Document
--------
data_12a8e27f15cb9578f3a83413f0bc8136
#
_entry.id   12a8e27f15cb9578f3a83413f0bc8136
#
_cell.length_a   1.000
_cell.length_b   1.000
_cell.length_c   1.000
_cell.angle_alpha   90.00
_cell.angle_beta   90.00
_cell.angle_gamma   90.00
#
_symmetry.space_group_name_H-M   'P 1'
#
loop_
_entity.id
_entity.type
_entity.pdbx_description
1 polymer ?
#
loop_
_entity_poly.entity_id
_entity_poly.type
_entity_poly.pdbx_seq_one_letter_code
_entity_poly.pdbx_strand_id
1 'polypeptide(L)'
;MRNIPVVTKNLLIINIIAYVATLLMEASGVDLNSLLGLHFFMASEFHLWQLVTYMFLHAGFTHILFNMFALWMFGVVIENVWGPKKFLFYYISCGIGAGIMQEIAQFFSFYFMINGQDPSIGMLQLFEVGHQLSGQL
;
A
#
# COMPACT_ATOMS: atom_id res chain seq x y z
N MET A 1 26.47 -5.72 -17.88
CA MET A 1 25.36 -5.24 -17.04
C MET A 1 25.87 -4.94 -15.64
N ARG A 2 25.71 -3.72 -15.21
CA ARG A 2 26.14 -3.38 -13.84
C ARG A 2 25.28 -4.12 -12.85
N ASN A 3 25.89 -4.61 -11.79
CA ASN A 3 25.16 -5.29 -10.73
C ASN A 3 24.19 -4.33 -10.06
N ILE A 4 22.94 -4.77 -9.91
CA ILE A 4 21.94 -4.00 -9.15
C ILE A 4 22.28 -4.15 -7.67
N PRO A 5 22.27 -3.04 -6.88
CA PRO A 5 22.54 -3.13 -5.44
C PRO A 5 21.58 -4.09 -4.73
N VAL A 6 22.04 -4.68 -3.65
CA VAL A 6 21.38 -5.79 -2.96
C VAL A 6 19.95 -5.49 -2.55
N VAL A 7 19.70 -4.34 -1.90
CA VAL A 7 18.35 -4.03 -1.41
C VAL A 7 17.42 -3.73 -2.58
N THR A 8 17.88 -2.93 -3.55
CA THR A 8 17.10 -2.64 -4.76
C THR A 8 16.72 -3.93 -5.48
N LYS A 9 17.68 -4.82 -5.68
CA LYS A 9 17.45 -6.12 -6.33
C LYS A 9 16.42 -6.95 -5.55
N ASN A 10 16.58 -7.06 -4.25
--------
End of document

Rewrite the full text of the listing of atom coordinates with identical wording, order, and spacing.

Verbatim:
data_12a8e27f15cb9578f3a83413f0bc8136
#
_entry.id   12a8e27f15cb9578f3a83413f0bc8136
#
_cell.length_a   1.000
_cell.length_b   1.000
_cell.length_c   1.000
_cell.angle_alpha   90.00
_cell.angle_beta   90.00
_cell.angle_gamma   90.00
#
_symmetry.space_group_name_H-M   'P 1'
#
loop_
_entity.id
_entity.type
_entity.pdbx_description
1 polymer ?
#
loop_
_entity_poly.entity_id
_entity_poly.type
_entity_poly.pdbx_seq_one_letter_code
_entity_poly.pdbx_strand_id
1 'polypeptide(L)'
;MRNIPVVTKNLLIINIIAYVATLLMEASGVDLNSLLGLHFFMASEFHLWQLVTYMFLHAGFTHILFNMFALWMFGVVIENVWGPKKFLFYYISCGIGAGIMQEIAQFFSFYFMINGQDPSIGMLQLFEVGHQLSGQL
;
A
#
# COMPACT_ATOMS: atom_id res chain seq x y z
N MET A 1 26.47 -5.72 -17.88
CA MET A 1 25.36 -5.24 -17.04
C MET A 1 25.87 -4.94 -15.64
N ARG A 2 25.71 -3.72 -15.21
CA ARG A 2 26.14 -3.38 -13.84
C ARG A 2 25.28 -4.12 -12.85
N ASN A 3 25.89 -4.61 -11.79
CA ASN A 3 25.16 -5.29 -10.73
C ASN A 3 24.19 -4.33 -10.06
N ILE A 4 22.94 -4.77 -9.91
CA ILE A 4 21.94 -4.00 -9.15
C ILE A 4 22.28 -4.15 -7.67
N PRO A 5 22.27 -3.04 -6.88
CA PRO A 5 22.54 -3.13 -5.44
C PRO A 5 21.58 -4.09 -4.73
N VAL A 6 22.04 -4.68 -3.65
CA VAL A 6 21.38 -5.79 -2.96
C VAL A 6 19.95 -5.49 -2.55
N VAL A 7 19.70 -4.34 -1.90
CA VAL A 7 18.35 -4.03 -1.41
C VAL A 7 17.42 -3.73 -2.58
N THR A 8 17.88 -2.93 -3.55
CA THR A 8 17.10 -2.64 -4.76
C THR A 8 16.72 -3.93 -5.48
N LYS A 9 17.68 -4.82 -5.68
CA LYS A 9 17.45 -6.12 -6.33
C LYS A 9 16.42 -6.95 -5.55
N ASN A 10 16.58 -7.06 -4.25